Trundle: Show support for Lenny's charity match
Lee Trundle has urged the Jack Army to turn out in their numbers to support Lenny Johnrose when a charity game for the former Swans midfielder takes place on Sunday.
Trundle will be among a number of the club’s greats to feature as a Swansea City Legends XI takes on a Len Johnrose Trust Legends XI at Port Talbot Town FC (1.30pm, £5 entry).
A fixture between a team of Swansea Legends and their Burnley counterparts was held at Bamber Bridge in November, with Sunday’s game effectively being the return fixture.
Johnrose, who scored a crucial goal during the win over Hull which preserved Swansea's Football League status in 2003, was diagnosed with Motor Neurone Disease (MND) in March of 2017.
The games were arranged to raise awareness about MND, for which there is currently no cure, and to raise money for the Len Johnrose Trust, and Trundle hopes the South Wales fixture proves every much of as a success as last autumn’s.
“We had a great turn-out for Lenny in the game at Bamber Bridge and it was a nice occasion. We hope the Swansea fans will get themselves out to the game and support a great cause,” said Trundle.
“I’m sure they will all remember the role Lenny played in our history, scoring a goal in that crucial game against Hull to keep us in the Football League and I am sure they will want to come out and show their appreciation because Swans fans stick together and look out for each other in situations like this.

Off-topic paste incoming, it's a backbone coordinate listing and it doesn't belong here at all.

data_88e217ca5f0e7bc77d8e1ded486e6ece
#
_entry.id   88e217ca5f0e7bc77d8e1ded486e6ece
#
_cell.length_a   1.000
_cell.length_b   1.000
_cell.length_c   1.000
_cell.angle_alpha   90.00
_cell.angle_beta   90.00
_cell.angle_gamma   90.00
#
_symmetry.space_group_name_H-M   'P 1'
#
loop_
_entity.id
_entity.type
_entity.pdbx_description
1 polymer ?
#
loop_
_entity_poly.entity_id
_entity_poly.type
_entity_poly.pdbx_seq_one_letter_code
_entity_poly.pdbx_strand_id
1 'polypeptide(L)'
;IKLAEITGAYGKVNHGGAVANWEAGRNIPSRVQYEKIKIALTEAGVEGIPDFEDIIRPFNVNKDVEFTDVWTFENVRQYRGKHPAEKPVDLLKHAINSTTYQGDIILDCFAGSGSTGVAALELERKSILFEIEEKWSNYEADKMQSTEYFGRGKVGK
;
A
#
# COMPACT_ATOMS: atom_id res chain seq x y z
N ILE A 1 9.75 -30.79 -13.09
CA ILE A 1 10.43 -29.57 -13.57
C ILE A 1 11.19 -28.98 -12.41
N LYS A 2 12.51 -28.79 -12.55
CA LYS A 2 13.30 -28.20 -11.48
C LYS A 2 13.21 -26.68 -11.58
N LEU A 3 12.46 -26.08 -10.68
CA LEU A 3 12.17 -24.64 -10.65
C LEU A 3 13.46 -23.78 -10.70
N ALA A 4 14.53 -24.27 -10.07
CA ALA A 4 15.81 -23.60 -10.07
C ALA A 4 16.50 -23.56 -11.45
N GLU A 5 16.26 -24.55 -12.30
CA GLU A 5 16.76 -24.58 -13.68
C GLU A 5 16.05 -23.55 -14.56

“You could see from the number of players who have turned out just how highly Lenny is thought of. We all travelled up there in November, and now they are coming down to South Wales. It’s a long way but they want to show their appreciation for the man Lenny is.”
After the game there will also be live music and an auction – which will include sports memorabilia – for supporters to enjoy.
Trundle played alongside Johnrose during the 2003-04 season, with the midfielder having initially joined the club on a non-contract basis at the tail-end of the previous campaign.
And the former Swans striker has nothing but good memories of playing alongside his ex-team-mate and warm recollections of his friendly personality.
“Lenny was a really good player but he is also a really nice guy,” said Trundle.
“He was a strong figure on the pitch, if he tackled someone then they knew about it, but he was a more gentle character off the field. He is soft-spoken and a really nice fellow.
“It tells you everything you need to know that he wants to try and do his best to help raise awareness of MND and getting the message out there.
“It’s about helping Lenny and his family, but he also wants to raise awareness and get more help and information out there for a condition that people maybe do not know so much about.”